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Friday, August 26, 2011

Book Review: Get Er Done by Michael Martel

This book has an easy and direct layout of skills to help leaders.

  • Paperback: 96 pages
  • Publisher: PCG Business (June 12, 2011)
  • Language: English
  • ISBN-10: 1936417170
  • ISBN-13: 978-1936417179   
     Genre: Business Help, Non Fiction
     My Rating: 4.5 of 5.0

Product Description
There's just too much to do!!!

There is a lot to do. There is a lot to do at home or at work. Sometimes it just feels overwhelming. Don't you wish you could be more productive?

The Special Forces Green Berets are known as masters at getting things done. By normal standards, some of their missions would be deemed impossible. Often times they are expected to operate far behind enemy lines with limited resources. Their training gives them principles and techniques in being extremely effective and doing more with less. By using some of their principles you will be able to:

● Plan and use your time more effectively
● Increase your confidence
● Reduce distractions
● Train for success
● Improve commitment
● and much more

Michael Martel uses his real experiences as a Green Beret to illustrate how you can use these techniques in your life to "get er done." It is a great, interesting read that will make you much more effective in your daily activities.

Review: A fast read for good leadership tips!

This is an example of good things coming in small packages.  The author covers principles that include Backward Planning, Reducing Distractions (which includes more than the obvious), Muscle Memory, Point of No Return, Be a Trained Observer and more. The methods presented can assist with the skills bulleted in the blurb description.

Many of the principles can work for any business from small, like my own, to larger companies and projects.  The Backward Planning makes great sense for meeting project deadlines. It is a system I sort of used in the past but now will use even more.  Also I can see good uses for the muscle memory... practice, practice and practice.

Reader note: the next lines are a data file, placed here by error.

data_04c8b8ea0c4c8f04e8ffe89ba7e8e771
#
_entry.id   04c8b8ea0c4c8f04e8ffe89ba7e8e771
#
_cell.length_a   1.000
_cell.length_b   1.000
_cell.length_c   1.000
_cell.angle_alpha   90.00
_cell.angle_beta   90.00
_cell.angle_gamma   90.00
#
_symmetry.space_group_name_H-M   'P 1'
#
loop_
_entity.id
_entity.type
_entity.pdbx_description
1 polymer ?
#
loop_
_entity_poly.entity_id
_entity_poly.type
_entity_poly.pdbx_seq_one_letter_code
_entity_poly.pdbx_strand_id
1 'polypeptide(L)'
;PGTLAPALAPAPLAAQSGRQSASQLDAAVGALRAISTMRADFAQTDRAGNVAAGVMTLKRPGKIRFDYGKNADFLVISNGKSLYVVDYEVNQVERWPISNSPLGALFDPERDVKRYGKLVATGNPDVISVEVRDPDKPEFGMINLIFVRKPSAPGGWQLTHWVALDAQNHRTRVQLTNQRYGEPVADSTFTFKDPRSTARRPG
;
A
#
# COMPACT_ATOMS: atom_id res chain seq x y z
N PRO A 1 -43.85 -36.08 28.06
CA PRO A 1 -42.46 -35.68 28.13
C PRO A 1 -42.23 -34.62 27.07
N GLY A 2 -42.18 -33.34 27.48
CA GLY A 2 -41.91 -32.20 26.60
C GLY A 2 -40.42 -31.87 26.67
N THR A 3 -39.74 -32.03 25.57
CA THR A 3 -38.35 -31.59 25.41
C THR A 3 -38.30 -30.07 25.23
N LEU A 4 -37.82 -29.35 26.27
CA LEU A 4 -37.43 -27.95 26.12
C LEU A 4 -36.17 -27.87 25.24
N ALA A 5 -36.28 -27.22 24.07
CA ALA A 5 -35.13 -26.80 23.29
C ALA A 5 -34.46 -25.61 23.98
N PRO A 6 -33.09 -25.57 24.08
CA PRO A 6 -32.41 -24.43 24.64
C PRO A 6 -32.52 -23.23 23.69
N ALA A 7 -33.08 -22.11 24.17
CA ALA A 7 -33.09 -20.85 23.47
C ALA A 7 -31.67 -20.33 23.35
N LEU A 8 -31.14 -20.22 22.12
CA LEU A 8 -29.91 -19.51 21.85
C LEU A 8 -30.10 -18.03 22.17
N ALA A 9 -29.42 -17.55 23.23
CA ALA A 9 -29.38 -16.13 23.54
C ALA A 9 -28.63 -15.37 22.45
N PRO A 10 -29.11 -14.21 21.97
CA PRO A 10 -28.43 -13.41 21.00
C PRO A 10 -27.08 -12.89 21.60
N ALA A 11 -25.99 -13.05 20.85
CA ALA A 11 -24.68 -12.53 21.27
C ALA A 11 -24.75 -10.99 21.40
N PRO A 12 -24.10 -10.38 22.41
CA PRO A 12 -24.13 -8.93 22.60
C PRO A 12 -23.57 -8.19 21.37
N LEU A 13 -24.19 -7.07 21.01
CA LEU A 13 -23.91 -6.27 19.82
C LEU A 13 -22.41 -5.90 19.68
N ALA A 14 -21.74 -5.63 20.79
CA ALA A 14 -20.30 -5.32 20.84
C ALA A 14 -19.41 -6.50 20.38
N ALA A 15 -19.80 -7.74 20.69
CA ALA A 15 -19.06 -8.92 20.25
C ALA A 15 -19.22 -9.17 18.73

I particularly think that the tips on observation apply to any relationship and every situation.  I also liked The Commander’s Intent which acknowledges that the commander is ultimately responsible for success or failure.  It also says that the Commander identifies the desired result but the team can use their basic training or imaginative contingencies to complete the mission.  I recognize that sometimes I am obsessive in my own routines - that fits for the muscle memory. But when I train others I try to be more flexible. I say “This is how I do it because these steps work for me. But if you can set up a system that works better for you, then that is acceptable, as long as you get the desired results.” I love the statement: “adapt, improvise and overcome.”

One or two areas I didn't think would help a very small office but the principles are still sound.  I definitely recommend this book as a useful tool for leaders in business or organizations.

Sorry - I'm not giving this book away as I plan to put it my office for future reference. :-) If you are in business it would be worth the investment to get your own copy.

Thank you to Pump it Up Books and Mr. Martel who provided the book for review as part of his blog tour.

You can visit Michael Martel’s website at  Connect with Michael at Facebook at or Twitter at

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